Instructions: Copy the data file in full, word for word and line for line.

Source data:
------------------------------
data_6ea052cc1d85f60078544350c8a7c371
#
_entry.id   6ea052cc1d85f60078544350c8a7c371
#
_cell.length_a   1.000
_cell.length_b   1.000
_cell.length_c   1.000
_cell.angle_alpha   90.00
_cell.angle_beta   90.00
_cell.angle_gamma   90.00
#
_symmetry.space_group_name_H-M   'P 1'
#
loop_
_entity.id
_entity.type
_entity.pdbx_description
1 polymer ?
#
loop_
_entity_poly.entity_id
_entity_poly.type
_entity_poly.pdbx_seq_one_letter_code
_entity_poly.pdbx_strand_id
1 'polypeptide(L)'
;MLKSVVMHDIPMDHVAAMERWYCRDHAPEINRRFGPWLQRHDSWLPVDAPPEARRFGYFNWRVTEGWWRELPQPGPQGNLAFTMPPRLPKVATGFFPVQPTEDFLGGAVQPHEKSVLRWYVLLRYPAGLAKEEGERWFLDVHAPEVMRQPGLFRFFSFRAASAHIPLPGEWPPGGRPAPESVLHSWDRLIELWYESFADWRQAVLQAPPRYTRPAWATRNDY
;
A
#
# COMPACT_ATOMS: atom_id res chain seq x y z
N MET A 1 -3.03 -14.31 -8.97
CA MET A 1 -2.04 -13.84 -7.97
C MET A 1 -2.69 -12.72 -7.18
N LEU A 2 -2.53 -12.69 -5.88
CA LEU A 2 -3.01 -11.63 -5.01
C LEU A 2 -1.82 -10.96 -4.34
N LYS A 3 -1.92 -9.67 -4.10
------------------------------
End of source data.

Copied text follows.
data_6ea052cc1d85f60078544350c8a7c371
#
_entry.id   6ea052cc1d85f60078544350c8a7c371
#
_cell.length_a   1.000
_cell.length_b   1.000
_cell.length_c   1.000
_cell.angle_alpha   90.00
_cell.angle_beta   90.00
_cell.angle_gamma   90.00
#
_symmetry.space_group_name_H-M   'P 1'
#
loop_
_entity.id
_entity.type
_entity.pdbx_description
1 polymer ?
#
loop_
_entity_poly.entity_id
_entity_poly.type
_entity_poly.pdbx_seq_one_letter_code
_entity_poly.pdbx_strand_id
1 'polypeptide(L)'
;MLKSVVMHDIPMDHVAAMERWYCRDHAPEINRRFGPWLQRHDSWLPVDAPPEARRFGYFNWRVTEGWWRELPQPGPQGNLAFTMPPRLPKVATGFFPVQPTEDFLGGAVQPHEKSVLRWYVLLRYPAGLAKEEGERWFLDVHAPEVMRQPGLFRFFSFRAASAHIPLPGEWPPGGRPAPESVLHSWDRLIELWYESFADWRQAVLQAPPRYTRPAWATRNDY
;
A
#
# COMPACT_ATOMS: atom_id res chain seq x y z
N MET A 1 -3.03 -14.31 -8.97
CA MET A 1 -2.04 -13.84 -7.97
C MET A 1 -2.69 -12.72 -7.18
N LEU A 2 -2.53 -12.69 -5.88
CA LEU A 2 -3.01 -11.63 -5.01
C LEU A 2 -1.82 -10.96 -4.34
N LYS A 3 -1.92 -9.67 -4.10